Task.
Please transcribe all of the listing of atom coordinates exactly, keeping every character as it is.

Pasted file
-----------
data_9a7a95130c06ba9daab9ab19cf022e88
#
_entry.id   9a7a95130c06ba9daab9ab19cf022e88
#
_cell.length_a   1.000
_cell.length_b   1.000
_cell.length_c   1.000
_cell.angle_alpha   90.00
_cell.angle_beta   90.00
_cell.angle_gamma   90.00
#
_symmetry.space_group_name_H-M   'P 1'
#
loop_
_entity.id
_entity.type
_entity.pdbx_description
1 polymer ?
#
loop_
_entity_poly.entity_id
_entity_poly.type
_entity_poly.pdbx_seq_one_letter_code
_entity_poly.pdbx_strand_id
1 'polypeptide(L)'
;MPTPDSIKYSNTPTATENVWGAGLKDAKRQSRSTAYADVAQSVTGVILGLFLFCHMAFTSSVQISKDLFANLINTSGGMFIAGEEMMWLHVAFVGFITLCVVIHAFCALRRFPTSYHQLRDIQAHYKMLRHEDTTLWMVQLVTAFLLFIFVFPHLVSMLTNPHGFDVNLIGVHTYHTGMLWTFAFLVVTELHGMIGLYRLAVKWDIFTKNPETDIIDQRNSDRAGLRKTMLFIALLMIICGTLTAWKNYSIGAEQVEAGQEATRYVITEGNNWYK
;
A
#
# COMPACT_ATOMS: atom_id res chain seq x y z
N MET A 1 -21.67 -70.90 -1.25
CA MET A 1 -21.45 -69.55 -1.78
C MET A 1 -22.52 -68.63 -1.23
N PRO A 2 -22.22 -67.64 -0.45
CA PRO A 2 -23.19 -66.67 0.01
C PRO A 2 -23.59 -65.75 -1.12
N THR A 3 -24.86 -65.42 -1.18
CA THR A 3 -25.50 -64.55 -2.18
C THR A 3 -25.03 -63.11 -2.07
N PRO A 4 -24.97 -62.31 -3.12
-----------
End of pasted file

data_9a7a95130c06ba9daab9ab19cf022e88
#
_entry.id   9a7a95130c06ba9daab9ab19cf022e88
#
_cell.length_a   1.000
_cell.length_b   1.000
_cell.length_c   1.000
_cell.angle_alpha   90.00
_cell.angle_beta   90.00
_cell.angle_gamma   90.00
#
_symmetry.space_group_name_H-M   'P 1'
#
loop_
_entity.id
_entity.type
_entity.pdbx_description
1 polymer ?
#
loop_
_entity_poly.entity_id
_entity_poly.type
_entity_poly.pdbx_seq_one_letter_code
_entity_poly.pdbx_strand_id
1 'polypeptide(L)'
;MPTPDSIKYSNTPTATENVWGAGLKDAKRQSRSTAYADVAQSVTGVILGLFLFCHMAFTSSVQISKDLFANLINTSGGMFIAGEEMMWLHVAFVGFITLCVVIHAFCALRRFPTSYHQLRDIQAHYKMLRHEDTTLWMVQLVTAFLLFIFVFPHLVSMLTNPHGFDVNLIGVHTYHTGMLWTFAFLVVTELHGMIGLYRLAVKWDIFTKNPETDIIDQRNSDRAGLRKTMLFIALLMIICGTLTAWKNYSIGAEQVEAGQEATRYVITEGNNWYK
;
A
#
# COMPACT_ATOMS: atom_id res chain seq x y z
N MET A 1 -21.67 -70.90 -1.25
CA MET A 1 -21.45 -69.55 -1.78
C MET A 1 -22.52 -68.63 -1.23
N PRO A 2 -22.22 -67.64 -0.45
CA PRO A 2 -23.19 -66.67 0.01
C PRO A 2 -23.59 -65.75 -1.12
N THR A 3 -24.86 -65.42 -1.18
CA THR A 3 -25.50 -64.55 -2.18
C THR A 3 -25.03 -63.11 -2.07
N PRO A 4 -24.97 -62.31 -3.12